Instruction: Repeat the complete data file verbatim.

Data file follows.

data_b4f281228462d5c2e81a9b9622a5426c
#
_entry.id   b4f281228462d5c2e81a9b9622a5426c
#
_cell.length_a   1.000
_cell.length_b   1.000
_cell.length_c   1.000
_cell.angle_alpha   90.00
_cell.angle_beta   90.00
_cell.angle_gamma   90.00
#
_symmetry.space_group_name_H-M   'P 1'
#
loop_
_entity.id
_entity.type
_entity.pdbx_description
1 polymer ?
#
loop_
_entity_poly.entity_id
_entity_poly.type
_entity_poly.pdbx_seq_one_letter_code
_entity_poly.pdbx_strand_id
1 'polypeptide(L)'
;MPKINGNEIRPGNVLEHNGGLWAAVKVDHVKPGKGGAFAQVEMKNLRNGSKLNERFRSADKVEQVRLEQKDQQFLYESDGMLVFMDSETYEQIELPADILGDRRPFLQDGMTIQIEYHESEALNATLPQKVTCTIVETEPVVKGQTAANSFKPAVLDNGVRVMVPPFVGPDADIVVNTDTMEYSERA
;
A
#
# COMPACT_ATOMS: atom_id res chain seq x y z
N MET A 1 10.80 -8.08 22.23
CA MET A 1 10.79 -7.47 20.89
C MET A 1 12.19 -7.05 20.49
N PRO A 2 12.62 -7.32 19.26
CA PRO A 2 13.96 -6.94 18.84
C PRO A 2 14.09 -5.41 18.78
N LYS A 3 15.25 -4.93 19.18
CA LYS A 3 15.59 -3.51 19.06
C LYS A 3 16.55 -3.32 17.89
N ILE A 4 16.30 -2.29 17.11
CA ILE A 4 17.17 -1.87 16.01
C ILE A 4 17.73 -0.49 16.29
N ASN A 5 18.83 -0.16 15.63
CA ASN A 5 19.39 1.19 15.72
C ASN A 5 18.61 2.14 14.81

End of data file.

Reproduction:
data_b4f281228462d5c2e81a9b9622a5426c
#
_entry.id   b4f281228462d5c2e81a9b9622a5426c
#
_cell.length_a   1.000
_cell.length_b   1.000
_cell.length_c   1.000
_cell.angle_alpha   90.00
_cell.angle_beta   90.00
_cell.angle_gamma   90.00
#
_symmetry.space_group_name_H-M   'P 1'
#
loop_
_entity.id
_entity.type
_entity.pdbx_description
1 polymer ?
#
loop_
_entity_poly.entity_id
_entity_poly.type
_entity_poly.pdbx_seq_one_letter_code
_entity_poly.pdbx_strand_id
1 'polypeptide(L)'
;MPKINGNEIRPGNVLEHNGGLWAAVKVDHVKPGKGGAFAQVEMKNLRNGSKLNERFRSADKVEQVRLEQKDQQFLYESDGMLVFMDSETYEQIELPADILGDRRPFLQDGMTIQIEYHESEALNATLPQKVTCTIVETEPVVKGQTAANSFKPAVLDNGVRVMVPPFVGPDADIVVNTDTMEYSERA
;
A
#
# COMPACT_ATOMS: atom_id res chain seq x y z
N MET A 1 10.80 -8.08 22.23
CA MET A 1 10.79 -7.47 20.89
C MET A 1 12.19 -7.05 20.49
N PRO A 2 12.62 -7.32 19.26
CA PRO A 2 13.96 -6.94 18.84
C PRO A 2 14.09 -5.41 18.78
N LYS A 3 15.25 -4.93 19.18
CA LYS A 3 15.59 -3.51 19.06
C LYS A 3 16.55 -3.32 17.89
N ILE A 4 16.30 -2.29 17.11
CA ILE A 4 17.17 -1.87 16.01
C ILE A 4 17.73 -0.49 16.29
N ASN A 5 18.83 -0.16 15.63
CA ASN A 5 19.39 1.19 15.72
C ASN A 5 18.61 2.14 14.81